“Clever” is something of a catchall word. According to Dictionary.com, it has the following meanings, among others:
We all know of clever people from human history. People like Plato, Archimedes, Leonardo da Vinci, and Isaac Newton. We also know many clever people from our daily lives. People like the network technician who maintains and configures our office network or the surgeon who corrected our nephew’s heart defect.
Cleverness, however, is not a good way to describe a teachable skill. When a person falls ill, you do not call the emergency services and say “Get a clever person down here, stat!” When your refrigerator breaks down, you do not search Google for “clever people near me”. Instead, you will seek out help from people with skills that satisfy an academic or professional standard.
Academic and professional training creates specialists by giving them the skills to tackle specific tasks. There are college courses that students can take that will teach them how to be doctors or operate computer systems. But things were not always so…
Science Before the Scientific Revolution
Imagine that you are living in the 13th century, several hundred years before the scientific revolution. Your neighbor, a gardener, is testing a new fertilizer by planting the same plants in adjacent beds. By comparing his new fertilizer to the old one, side-by-side, using the same plants, the same light, the same weather conditions, the gardener is controlling for many other factors that might affect the growth of his plants. Had the gardener had switched out both his beds to the new fertilizer, the performance of the plants might have varied because of the quality of his seeds, an unusually warm summer, or an abundance of pests.
Now, imagine what you might say to your fellow gardener when he tells you how he tested his fertilizer. You would probably say, “That’s a clever way of doing it!” Maybe you would say “This gardener is smart!” However, you would not say “That is scientific!” because science has yet to be formally invented. You have no idea that there might be a standard method for determining answers to questions through experimental test.
From the 17th to 19th centuries, the scientific revolution would change human culture, not only by transforming our understanding of the world, but by creating academic and professional standards. Thanks to modern science education, the words “clever” and “scientific” now mean two different things. Science literacy and scientific expertise are considered skills, not gifts. Moreover, science education in schools does more than prepare the those few students who will enter scientific careers. Science training teaches all of us that science is a way of thinking. Science is a technical discipline, not a magical gift that is accessible only to genius of a Galileo or an Einstein.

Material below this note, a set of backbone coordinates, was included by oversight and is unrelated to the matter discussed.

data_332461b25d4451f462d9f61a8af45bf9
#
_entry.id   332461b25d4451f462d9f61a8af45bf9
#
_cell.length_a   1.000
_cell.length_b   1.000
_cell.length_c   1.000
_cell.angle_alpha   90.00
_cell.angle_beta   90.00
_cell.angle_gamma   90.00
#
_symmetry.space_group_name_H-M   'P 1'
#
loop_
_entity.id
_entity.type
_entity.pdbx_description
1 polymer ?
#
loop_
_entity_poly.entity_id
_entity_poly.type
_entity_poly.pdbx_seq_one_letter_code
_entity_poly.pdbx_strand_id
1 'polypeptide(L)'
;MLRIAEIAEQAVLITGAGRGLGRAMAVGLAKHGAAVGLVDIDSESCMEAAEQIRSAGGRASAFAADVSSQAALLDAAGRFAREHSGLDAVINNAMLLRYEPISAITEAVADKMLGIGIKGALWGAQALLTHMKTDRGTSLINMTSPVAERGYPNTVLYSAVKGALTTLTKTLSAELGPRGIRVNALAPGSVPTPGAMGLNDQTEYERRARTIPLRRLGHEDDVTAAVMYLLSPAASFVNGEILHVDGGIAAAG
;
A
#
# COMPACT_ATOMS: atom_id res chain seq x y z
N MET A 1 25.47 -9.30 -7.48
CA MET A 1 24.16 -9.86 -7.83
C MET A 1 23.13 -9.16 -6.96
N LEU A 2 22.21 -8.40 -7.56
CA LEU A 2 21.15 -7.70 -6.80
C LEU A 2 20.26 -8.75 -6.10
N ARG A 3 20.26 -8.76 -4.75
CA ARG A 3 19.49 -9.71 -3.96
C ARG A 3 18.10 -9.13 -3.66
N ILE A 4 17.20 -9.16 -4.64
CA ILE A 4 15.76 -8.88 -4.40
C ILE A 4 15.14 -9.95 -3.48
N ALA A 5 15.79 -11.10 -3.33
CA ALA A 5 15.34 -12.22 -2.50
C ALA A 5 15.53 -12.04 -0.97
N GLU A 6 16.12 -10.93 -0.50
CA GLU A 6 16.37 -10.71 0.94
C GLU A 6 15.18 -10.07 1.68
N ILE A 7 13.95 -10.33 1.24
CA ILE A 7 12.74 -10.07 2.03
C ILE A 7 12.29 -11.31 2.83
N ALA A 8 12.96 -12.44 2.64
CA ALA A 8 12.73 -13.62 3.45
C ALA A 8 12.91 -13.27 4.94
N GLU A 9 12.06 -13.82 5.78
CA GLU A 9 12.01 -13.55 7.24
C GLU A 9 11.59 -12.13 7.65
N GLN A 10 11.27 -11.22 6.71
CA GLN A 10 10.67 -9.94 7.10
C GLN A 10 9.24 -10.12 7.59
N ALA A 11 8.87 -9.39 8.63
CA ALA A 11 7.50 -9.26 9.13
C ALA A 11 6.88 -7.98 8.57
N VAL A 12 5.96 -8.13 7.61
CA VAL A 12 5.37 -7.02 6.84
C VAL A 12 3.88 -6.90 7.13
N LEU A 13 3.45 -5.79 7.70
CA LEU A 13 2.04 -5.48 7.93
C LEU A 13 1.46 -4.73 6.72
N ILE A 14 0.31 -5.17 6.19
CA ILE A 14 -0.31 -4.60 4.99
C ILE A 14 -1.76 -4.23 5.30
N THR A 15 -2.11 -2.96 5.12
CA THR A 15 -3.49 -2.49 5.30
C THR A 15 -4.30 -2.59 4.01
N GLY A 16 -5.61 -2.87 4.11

Living in the Pre-rational Age
Unfortunately, when it comes to rational thinking, we have yet to experience a comparable revolution. Most people would be hard pressed to distinguish rationality from intelligence, common sense, selfishness, or lack of emotional affect. When we want to understand what data says about our world, we are likely to leap to unjustified conclusions, or else hang on the words of any genius who tells us what we want to hear. Essentially, the process of rationality is invisible to the majority of people. We don’t know how we reason, and we don’t know how reason ought to work. To make matters worse, we are likely to see ourselves as more rational than we are.
Creating even the most basic academic and professional standards of rational thinking could radically transform the way we think. First and foremost, we would come to see rational thinking as a skill that is distinct from intelligence. We would see that, to think rationally, we must apply rules of logical and statistical inference while attempting to overcome the myriad of documented cognitive biases that might throw us off course.
Second, we would learn to treat rationality more like muscle strength. When it comes to our physical abilities, we generally have a realistic assessment of our own abilities. A man would never try to lift a large refrigerator all by himself, and if he did, his muscles would immediately send pain signals to his brain to alert him to his mistake. Unfortunately, human reasoning has no such alarm system. There is little to tell us that we have taken-on too much, or that our cognitive abilities are in a danger zone. For many, the only thing they are aware of is that a right-seeming conclusion has popped into our minds — we often cannot explain how we arrived at our conclusion, and tend to be overconfident. But, like a muscle, we can train our rational ability, and become more sensitive to how we reach our conclusions. We can learn to recognize our cognitive limitations, and systematically find ways to manage them.
The promise of a rational revolution
Rationality training would provide students with specific skills, teaching them how to reason and how to anticipate cognitive bias. Yet, the knowledge of what rationality is maybe culturally more important than the technical knowledge about how to reason. Most people have yet to learn what rationality is, and so have no handle with which to manage irrationality. All of this could change in a generation. If we commit ourselves to a program of high school and adult education in rationality, we could radically alter the way society deals with questions of inference from data and public policy. Perhaps people will have more humility with regard to their own inferences, more respect for expertise, and more consensus about the facts. This does not mean that we will all agree on policy, but agreement on the facts should result in better public policy.